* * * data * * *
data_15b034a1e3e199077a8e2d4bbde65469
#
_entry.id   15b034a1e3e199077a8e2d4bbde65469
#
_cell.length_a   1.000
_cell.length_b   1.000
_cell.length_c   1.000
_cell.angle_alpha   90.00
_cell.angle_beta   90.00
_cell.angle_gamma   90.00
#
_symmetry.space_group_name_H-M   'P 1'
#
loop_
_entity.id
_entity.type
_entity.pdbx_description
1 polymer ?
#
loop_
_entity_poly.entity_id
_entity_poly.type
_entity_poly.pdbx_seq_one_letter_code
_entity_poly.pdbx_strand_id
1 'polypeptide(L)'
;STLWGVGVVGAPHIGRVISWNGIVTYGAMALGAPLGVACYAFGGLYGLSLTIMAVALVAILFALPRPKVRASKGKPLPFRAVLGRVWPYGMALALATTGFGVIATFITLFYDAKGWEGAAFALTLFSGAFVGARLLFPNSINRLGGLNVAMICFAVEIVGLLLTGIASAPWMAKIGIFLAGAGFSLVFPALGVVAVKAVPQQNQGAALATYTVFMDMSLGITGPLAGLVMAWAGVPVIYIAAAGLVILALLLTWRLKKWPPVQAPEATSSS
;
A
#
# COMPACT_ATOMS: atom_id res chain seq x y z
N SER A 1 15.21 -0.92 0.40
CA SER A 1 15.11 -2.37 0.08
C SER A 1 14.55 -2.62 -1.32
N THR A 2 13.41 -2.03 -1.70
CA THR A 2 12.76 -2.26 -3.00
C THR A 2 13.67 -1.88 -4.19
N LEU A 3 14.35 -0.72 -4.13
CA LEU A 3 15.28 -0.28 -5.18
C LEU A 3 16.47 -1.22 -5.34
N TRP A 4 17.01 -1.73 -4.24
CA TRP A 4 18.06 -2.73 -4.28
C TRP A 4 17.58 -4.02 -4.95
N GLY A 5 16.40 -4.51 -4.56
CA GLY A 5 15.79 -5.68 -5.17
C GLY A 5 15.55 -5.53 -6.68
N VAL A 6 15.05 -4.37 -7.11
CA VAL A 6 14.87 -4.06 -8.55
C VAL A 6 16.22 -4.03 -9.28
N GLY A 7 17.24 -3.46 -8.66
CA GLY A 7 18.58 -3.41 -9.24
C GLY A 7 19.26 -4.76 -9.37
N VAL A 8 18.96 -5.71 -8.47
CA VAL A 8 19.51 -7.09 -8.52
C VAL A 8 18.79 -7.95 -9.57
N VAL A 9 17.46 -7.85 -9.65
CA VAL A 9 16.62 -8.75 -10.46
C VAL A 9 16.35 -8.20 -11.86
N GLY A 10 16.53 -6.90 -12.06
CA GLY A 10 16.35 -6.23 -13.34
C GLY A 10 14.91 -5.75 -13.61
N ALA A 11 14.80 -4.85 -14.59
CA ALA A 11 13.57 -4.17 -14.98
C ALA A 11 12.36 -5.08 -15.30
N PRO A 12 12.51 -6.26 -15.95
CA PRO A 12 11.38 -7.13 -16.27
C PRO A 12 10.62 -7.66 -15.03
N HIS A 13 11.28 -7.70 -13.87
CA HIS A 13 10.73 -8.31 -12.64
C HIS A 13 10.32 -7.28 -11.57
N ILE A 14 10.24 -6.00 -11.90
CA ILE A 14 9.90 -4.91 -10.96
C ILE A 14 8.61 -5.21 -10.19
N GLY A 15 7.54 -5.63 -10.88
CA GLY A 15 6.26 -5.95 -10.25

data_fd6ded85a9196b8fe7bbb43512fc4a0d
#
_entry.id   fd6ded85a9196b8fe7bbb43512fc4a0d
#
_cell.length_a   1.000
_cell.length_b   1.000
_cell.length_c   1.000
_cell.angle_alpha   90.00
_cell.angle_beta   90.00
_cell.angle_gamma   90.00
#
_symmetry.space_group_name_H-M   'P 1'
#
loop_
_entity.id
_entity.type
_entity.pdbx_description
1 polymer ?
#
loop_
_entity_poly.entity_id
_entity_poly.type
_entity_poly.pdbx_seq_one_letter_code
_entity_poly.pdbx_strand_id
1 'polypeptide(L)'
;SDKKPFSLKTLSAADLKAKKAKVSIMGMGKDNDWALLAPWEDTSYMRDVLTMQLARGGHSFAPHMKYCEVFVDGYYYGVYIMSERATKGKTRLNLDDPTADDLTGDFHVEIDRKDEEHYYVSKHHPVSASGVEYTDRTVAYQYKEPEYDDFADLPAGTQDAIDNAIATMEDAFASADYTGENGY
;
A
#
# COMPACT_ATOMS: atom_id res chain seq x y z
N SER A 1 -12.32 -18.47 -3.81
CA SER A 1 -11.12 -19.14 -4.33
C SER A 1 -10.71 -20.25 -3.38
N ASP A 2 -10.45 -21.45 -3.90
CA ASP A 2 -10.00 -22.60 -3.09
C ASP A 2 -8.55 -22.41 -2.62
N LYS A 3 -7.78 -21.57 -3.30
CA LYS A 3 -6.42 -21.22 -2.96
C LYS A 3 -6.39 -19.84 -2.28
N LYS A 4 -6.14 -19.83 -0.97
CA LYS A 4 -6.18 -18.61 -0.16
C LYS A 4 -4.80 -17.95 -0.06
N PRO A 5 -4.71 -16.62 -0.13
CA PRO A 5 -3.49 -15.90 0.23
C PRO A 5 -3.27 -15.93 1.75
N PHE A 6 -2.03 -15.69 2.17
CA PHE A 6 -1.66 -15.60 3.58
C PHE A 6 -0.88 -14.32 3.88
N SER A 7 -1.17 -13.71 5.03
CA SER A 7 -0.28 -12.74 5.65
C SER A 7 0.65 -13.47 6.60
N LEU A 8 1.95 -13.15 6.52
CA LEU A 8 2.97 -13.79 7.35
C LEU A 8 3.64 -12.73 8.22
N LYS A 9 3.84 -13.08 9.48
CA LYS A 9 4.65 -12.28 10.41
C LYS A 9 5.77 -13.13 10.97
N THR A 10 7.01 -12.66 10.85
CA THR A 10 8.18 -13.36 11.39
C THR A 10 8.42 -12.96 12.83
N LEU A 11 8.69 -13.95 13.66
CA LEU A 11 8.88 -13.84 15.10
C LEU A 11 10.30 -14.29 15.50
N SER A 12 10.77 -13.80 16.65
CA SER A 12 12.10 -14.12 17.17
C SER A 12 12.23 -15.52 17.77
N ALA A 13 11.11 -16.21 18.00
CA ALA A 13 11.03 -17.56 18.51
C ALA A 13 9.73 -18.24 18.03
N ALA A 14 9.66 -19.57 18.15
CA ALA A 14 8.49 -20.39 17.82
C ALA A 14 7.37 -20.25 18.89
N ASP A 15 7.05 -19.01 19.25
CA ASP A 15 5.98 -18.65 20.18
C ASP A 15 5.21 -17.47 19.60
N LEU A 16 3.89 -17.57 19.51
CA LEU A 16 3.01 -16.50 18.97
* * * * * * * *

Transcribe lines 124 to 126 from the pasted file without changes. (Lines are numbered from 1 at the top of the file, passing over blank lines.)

CA SER A 7 -0.28 -12.74 5.65
C SER A 7 0.65 -13.47 6.60
N LEU A 8 1.95 -13.15 6.52